Back to Robinson, to mark the anniversary, more than 200 players, including six entire teams, will wear his number 42, which was retired leaguewide a decade ago (Mariano Rivera is the only still-active player among those who were allowed to wear 42 under a grandfather clause). The gesture, which began when Ken Griffey Jr. personally requested a dispensation to wear the number, has evoked criticism from a number of different angles. Among players, Torii Hunter spoke out that the number of those wearing 42 diluted the significance, while some writers have pointed out that the the Astros, one of the teams slated to blanked the field with the number, don't have a single African-American player.

All of which points to the awkward timing of the anniversary. According to recent reports, just nine percent of players on major league Opening Day rosters were African-American. That's down from 17 percent a decade ago and from a peak of 27 percent in 1975. Worse, it's less than the 2005 U.S. Census estimate that 12.25 percent of this country's population is African-American. At the management level, things are even more dire. Willie Randolph and Ron Washington are the only African-American managers, and Kenny Williams the only African-American GM. Laments that baseball is losing the inner-city African American athletes to the NFL (66 percent black) and NBA (77 percent black) abound. That's the result of 60 years of progress? Hardly good news.

At the same time, overall minority representation on baseball's playing fields offers a more encouraging picture. According to 2006 figures from Richard Lapchick of the the Institute for Diversity and Ethics in Sports, 29.4 percent of major leaguers were Hispanic, while 2.4 percent of them were Asian. Combined minority representation in rosters was 40.5 percent last year, down from the all-time high of 42 percent established in 1997. But outside the lines, the numbers continue to languish even if the management count is expanded to include minority managers (Manny Acta, Fredi Gonzalez, and Ozzie Guillen) and GMs (Omar Minaya).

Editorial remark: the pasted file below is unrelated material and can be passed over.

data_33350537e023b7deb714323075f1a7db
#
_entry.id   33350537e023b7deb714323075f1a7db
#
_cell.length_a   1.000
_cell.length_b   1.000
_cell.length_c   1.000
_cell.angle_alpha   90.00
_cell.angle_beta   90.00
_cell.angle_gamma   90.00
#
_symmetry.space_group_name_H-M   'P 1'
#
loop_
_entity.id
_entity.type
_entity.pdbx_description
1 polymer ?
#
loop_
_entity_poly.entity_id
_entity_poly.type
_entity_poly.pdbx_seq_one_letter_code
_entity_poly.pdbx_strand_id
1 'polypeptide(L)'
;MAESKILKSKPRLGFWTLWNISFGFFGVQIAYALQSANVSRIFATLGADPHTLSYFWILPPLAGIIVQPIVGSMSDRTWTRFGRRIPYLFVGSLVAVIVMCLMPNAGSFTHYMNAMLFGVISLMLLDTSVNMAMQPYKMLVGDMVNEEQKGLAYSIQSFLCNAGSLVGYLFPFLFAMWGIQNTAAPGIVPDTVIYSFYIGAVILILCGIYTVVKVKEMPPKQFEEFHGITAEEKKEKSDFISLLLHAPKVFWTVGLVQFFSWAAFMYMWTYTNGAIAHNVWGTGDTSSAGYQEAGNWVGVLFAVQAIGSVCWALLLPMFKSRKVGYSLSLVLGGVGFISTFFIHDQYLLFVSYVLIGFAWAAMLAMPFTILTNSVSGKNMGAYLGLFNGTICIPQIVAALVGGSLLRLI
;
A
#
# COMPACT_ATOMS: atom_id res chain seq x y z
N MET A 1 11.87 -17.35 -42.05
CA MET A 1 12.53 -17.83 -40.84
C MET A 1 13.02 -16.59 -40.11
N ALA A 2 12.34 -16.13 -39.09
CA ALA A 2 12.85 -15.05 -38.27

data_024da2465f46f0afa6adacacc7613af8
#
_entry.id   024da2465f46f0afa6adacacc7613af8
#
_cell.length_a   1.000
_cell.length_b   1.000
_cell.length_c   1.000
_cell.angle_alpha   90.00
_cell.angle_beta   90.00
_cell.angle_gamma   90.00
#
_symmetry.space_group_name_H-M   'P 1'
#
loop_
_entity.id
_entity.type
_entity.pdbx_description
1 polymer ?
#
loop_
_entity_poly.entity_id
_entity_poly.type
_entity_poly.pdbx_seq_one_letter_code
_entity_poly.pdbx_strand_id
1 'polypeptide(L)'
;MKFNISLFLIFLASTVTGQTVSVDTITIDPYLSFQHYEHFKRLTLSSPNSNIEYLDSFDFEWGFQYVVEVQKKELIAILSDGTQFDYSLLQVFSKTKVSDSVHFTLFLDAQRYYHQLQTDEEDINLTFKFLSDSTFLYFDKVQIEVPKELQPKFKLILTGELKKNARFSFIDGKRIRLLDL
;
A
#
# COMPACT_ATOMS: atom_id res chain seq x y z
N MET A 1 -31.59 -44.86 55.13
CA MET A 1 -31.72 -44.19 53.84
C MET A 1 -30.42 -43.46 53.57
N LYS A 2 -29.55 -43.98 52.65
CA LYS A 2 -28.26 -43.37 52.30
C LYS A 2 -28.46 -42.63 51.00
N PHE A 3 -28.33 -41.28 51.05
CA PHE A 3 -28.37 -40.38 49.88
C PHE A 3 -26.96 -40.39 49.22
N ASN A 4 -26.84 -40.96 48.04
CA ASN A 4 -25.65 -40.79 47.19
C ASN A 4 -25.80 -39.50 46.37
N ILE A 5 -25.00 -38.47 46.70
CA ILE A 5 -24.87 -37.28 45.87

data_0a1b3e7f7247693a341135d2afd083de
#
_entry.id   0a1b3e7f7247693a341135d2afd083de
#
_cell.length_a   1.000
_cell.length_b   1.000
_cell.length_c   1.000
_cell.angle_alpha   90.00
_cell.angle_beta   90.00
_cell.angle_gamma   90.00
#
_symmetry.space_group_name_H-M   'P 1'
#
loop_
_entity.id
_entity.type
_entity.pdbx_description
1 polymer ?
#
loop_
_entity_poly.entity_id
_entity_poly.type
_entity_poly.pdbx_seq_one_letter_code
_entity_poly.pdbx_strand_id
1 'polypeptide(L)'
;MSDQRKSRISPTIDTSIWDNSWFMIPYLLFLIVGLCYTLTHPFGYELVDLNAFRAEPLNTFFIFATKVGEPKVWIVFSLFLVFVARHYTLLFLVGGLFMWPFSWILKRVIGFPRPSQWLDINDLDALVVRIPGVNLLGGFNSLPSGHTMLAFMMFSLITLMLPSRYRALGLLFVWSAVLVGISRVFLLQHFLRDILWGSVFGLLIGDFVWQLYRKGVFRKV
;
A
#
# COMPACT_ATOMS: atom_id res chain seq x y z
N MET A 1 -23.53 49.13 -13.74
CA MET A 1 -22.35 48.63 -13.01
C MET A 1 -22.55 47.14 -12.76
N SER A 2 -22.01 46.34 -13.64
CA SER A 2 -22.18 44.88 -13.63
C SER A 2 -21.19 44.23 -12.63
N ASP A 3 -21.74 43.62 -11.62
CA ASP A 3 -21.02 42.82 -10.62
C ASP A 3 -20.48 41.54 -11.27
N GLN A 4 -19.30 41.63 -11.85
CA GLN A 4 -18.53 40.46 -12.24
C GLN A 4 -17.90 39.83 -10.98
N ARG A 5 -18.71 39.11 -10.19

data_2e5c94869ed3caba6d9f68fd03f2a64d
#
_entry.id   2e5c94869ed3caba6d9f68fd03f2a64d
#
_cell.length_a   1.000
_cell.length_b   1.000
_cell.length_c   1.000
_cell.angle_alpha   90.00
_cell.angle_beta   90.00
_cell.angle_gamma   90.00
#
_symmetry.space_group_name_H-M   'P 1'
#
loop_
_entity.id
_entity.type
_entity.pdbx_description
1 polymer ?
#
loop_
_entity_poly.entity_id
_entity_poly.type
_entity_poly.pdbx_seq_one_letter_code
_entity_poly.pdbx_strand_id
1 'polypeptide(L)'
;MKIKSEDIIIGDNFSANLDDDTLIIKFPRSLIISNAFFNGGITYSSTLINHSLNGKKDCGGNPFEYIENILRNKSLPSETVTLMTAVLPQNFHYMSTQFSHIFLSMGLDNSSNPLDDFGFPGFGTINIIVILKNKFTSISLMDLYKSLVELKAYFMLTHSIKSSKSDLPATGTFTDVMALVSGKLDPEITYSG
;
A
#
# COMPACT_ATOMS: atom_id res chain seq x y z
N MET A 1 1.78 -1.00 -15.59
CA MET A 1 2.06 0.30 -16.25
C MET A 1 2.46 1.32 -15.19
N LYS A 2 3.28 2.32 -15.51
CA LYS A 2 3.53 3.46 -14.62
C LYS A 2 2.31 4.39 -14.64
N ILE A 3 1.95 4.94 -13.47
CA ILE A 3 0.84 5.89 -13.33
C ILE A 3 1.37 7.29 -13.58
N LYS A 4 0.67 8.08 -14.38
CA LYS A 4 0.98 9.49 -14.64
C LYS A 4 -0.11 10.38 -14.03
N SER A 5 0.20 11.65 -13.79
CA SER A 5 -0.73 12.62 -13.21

I don't have the prescription to right the wrongs of minority representation within the game any more than the likes of Peter Gammons, Buster Olney, or any other pundit do. But here's a suggestion: instead of these awkward decennial tributes on April 15, make Jackie Robinson Day into an annual event that benefits the Reviving Baseball in Inner Cities (RBI) initiative. MLB funds RBI at a paltry level of about $1 million a year, which isn't going to go very far. By my back-envelope calculations, if every team donated its April 15 gate receipts, at an average ticket price of $22.21 and an average attendance of 31,307 (both numbers based on last year's figures), that's $10.4 million leaguewide, a huge leg up for a worthwhile program that can help baseball reassert its capacity to lead rather than follow, and to gain some of the ground it's losing to other sports.

But bemoaning the current shape of things shouldn't dominate this anniversary. Instead we should remember Robinson's excellence as a player, his incredible courage and grace under pressure in overcoming the obstacles that were put in his path, and the way baseball led the nation on the issue of integration. Robinson's debut preceded landmark moments such as the Supreme Court's Brown v. Board of Education ruling by seven years, Rosa Parks' bus ride by eight years, and the Civil Rights Act of 1964 outlawing discrimination based on race color, religion, sex or national origin by 17 years. Jackie Robinson was ahead of his time.

What Robinson did starting 60 years ago today was nothing short of heroic on a level that transcended baseball, and all of sport. It may sound like a hoary cliché, but he showed how one person can make a difference, and that's a story that should never get old.